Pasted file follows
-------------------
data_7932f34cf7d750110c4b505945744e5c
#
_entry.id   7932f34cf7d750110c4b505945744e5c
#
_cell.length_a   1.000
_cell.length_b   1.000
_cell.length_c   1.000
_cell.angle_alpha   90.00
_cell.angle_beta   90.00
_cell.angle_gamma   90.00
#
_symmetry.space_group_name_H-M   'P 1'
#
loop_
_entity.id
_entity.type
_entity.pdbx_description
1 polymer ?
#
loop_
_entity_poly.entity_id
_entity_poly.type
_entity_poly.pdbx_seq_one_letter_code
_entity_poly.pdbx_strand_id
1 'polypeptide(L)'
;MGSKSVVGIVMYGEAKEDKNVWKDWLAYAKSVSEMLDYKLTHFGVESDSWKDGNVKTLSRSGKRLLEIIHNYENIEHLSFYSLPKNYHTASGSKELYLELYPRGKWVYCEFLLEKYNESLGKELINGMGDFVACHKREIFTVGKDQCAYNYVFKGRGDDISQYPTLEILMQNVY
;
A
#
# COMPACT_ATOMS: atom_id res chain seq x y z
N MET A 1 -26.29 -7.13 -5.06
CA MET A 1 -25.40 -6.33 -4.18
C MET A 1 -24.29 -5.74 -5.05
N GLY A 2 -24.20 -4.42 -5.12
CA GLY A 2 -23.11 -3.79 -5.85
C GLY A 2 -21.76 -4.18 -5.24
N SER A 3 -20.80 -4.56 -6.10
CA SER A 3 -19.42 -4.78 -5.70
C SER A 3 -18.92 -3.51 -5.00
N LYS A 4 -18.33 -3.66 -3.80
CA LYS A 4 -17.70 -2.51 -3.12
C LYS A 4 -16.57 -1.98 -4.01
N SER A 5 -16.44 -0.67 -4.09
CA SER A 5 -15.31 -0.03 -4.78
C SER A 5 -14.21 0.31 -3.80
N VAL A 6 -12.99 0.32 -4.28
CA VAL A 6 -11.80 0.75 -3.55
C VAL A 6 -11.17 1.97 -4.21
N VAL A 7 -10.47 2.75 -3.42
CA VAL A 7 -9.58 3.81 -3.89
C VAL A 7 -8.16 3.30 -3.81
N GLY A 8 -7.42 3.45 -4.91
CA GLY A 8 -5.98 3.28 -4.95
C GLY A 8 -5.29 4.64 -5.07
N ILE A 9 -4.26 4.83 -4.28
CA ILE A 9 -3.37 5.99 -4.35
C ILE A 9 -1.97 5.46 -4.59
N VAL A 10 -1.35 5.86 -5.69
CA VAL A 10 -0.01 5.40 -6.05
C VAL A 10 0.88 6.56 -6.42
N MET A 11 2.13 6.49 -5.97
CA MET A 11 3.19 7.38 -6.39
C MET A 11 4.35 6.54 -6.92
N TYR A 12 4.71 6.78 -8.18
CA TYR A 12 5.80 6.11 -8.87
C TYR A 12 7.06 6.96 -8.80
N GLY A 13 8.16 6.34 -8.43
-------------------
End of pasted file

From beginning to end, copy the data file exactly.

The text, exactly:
data_7932f34cf7d750110c4b505945744e5c
#
_entry.id   7932f34cf7d750110c4b505945744e5c
#
_cell.length_a   1.000
_cell.length_b   1.000
_cell.length_c   1.000
_cell.angle_alpha   90.00
_cell.angle_beta   90.00
_cell.angle_gamma   90.00
#
_symmetry.space_group_name_H-M   'P 1'
#
loop_
_entity.id
_entity.type
_entity.pdbx_description
1 polymer ?
#
loop_
_entity_poly.entity_id
_entity_poly.type
_entity_poly.pdbx_seq_one_letter_code
_entity_poly.pdbx_strand_id
1 'polypeptide(L)'
;MGSKSVVGIVMYGEAKEDKNVWKDWLAYAKSVSEMLDYKLTHFGVESDSWKDGNVKTLSRSGKRLLEIIHNYENIEHLSFYSLPKNYHTASGSKELYLELYPRGKWVYCEFLLEKYNESLGKELINGMGDFVACHKREIFTVGKDQCAYNYVFKGRGDDISQYPTLEILMQNVY
;
A
#
# COMPACT_ATOMS: atom_id res chain seq x y z
N MET A 1 -26.29 -7.13 -5.06
CA MET A 1 -25.40 -6.33 -4.18
C MET A 1 -24.29 -5.74 -5.05
N GLY A 2 -24.20 -4.42 -5.12
CA GLY A 2 -23.11 -3.79 -5.85
C GLY A 2 -21.76 -4.18 -5.24
N SER A 3 -20.80 -4.56 -6.10
CA SER A 3 -19.42 -4.78 -5.70
C SER A 3 -18.92 -3.51 -5.00
N LYS A 4 -18.33 -3.66 -3.80
CA LYS A 4 -17.70 -2.51 -3.12
C LYS A 4 -16.57 -1.98 -4.01
N SER A 5 -16.44 -0.67 -4.09
CA SER A 5 -15.31 -0.03 -4.78
C SER A 5 -14.21 0.31 -3.80
N VAL A 6 -12.99 0.32 -4.28
CA VAL A 6 -11.80 0.75 -3.55
C VAL A 6 -11.17 1.97 -4.21
N VAL A 7 -10.47 2.75 -3.42
CA VAL A 7 -9.58 3.81 -3.89
C VAL A 7 -8.16 3.30 -3.81
N GLY A 8 -7.42 3.45 -4.91
CA GLY A 8 -5.98 3.28 -4.95
C GLY A 8 -5.29 4.64 -5.07
N ILE A 9 -4.26 4.83 -4.28
CA ILE A 9 -3.37 5.99 -4.35
C ILE A 9 -1.97 5.46 -4.59
N VAL A 10 -1.35 5.86 -5.69
CA VAL A 10 -0.01 5.40 -6.05
C VAL A 10 0.88 6.56 -6.42
N MET A 11 2.13 6.49 -5.97
CA MET A 11 3.19 7.38 -6.39
C MET A 11 4.35 6.54 -6.92
N TYR A 12 4.71 6.78 -8.18
CA TYR A 12 5.80 6.11 -8.87
C TYR A 12 7.06 6.96 -8.80
N GLY A 13 8.16 6.34 -8.43